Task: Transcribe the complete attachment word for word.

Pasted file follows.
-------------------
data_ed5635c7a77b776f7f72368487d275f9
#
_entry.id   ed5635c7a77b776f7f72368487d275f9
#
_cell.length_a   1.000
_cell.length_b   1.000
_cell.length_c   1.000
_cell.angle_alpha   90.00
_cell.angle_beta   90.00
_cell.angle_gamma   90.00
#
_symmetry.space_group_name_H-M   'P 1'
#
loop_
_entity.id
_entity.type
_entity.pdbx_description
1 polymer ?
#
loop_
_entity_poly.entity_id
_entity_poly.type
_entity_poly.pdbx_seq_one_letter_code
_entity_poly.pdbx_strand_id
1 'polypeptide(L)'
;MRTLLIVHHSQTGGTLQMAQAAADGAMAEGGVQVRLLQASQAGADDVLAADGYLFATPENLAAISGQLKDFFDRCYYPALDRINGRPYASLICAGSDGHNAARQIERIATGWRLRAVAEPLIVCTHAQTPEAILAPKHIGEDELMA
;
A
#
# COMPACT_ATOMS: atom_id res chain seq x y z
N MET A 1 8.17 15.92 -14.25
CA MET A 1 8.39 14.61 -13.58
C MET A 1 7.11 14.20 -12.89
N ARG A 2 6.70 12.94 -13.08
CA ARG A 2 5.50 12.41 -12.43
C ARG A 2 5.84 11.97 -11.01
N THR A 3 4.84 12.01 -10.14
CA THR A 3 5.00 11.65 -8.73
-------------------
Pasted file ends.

data_ed5635c7a77b776f7f72368487d275f9
#
_entry.id   ed5635c7a77b776f7f72368487d275f9
#
_cell.length_a   1.000
_cell.length_b   1.000
_cell.length_c   1.000
_cell.angle_alpha   90.00
_cell.angle_beta   90.00
_cell.angle_gamma   90.00
#
_symmetry.space_group_name_H-M   'P 1'
#
loop_
_entity.id
_entity.type
_entity.pdbx_description
1 polymer ?
#
loop_
_entity_poly.entity_id
_entity_poly.type
_entity_poly.pdbx_seq_one_letter_code
_entity_poly.pdbx_strand_id
1 'polypeptide(L)'
;MRTLLIVHHSQTGGTLQMAQAAADGAMAEGGVQVRLLQASQAGADDVLAADGYLFATPENLAAISGQLKDFFDRCYYPALDRINGRPYASLICAGSDGHNAARQIERIATGWRLRAVAEPLIVCTHAQTPEAILAPKHIGEDELMA
;
A
#
# COMPACT_ATOMS: atom_id res chain seq x y z
N MET A 1 8.17 15.92 -14.25
CA MET A 1 8.39 14.61 -13.58
C MET A 1 7.11 14.20 -12.89
N ARG A 2 6.70 12.94 -13.08
CA ARG A 2 5.50 12.41 -12.43
C ARG A 2 5.84 11.97 -11.01
N THR A 3 4.84 12.01 -10.14
CA THR A 3 5.00 11.65 -8.73